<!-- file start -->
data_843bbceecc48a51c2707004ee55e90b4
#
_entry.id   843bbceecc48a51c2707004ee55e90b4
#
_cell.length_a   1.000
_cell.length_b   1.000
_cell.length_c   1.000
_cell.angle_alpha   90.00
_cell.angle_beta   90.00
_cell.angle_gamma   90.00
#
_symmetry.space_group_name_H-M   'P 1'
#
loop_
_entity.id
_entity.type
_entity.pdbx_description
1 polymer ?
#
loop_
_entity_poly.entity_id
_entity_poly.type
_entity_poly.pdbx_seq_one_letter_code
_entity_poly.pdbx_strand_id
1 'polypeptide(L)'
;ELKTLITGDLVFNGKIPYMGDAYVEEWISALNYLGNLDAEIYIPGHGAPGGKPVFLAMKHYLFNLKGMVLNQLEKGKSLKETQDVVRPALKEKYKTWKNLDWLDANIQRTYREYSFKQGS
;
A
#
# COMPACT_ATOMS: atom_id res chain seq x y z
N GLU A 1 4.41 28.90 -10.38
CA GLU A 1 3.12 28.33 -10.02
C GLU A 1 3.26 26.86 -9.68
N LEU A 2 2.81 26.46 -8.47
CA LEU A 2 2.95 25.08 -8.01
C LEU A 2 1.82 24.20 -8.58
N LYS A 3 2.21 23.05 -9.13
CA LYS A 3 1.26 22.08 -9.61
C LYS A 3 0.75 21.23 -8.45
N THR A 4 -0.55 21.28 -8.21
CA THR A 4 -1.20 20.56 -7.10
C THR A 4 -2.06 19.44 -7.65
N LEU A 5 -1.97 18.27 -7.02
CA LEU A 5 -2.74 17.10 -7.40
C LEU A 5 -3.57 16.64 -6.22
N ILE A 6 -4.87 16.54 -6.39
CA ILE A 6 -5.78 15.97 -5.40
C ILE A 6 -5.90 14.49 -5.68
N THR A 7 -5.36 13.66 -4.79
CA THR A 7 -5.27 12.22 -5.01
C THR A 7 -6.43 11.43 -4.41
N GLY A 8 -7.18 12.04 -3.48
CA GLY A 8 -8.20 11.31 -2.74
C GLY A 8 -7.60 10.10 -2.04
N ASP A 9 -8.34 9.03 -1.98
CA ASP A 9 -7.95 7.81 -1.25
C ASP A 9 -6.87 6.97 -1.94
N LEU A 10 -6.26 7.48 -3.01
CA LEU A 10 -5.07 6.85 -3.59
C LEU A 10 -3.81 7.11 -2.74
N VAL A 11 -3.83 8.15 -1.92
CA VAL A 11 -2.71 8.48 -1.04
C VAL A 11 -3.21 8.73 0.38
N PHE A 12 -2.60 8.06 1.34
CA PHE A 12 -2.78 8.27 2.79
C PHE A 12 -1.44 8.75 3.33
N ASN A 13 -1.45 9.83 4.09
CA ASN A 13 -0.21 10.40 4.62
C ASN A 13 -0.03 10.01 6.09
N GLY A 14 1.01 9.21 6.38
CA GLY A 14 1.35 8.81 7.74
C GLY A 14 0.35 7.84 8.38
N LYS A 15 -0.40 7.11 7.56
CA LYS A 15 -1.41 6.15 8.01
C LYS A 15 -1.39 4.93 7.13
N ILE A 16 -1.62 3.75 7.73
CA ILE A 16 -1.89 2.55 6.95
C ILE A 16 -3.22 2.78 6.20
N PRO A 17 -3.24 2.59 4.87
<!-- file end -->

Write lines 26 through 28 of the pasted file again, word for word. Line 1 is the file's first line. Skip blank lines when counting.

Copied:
;ELKTLITGDLVFNGKIPYMGDAYVEEWISALNYLGNLDAEIYIPGHGAPGGKPVFLAMKHYLFNLKGMVLNQLEKGKSLKETQDVVRPALKEKYKTWKNLDWLDANIQRTYREYSFKQGS
;
A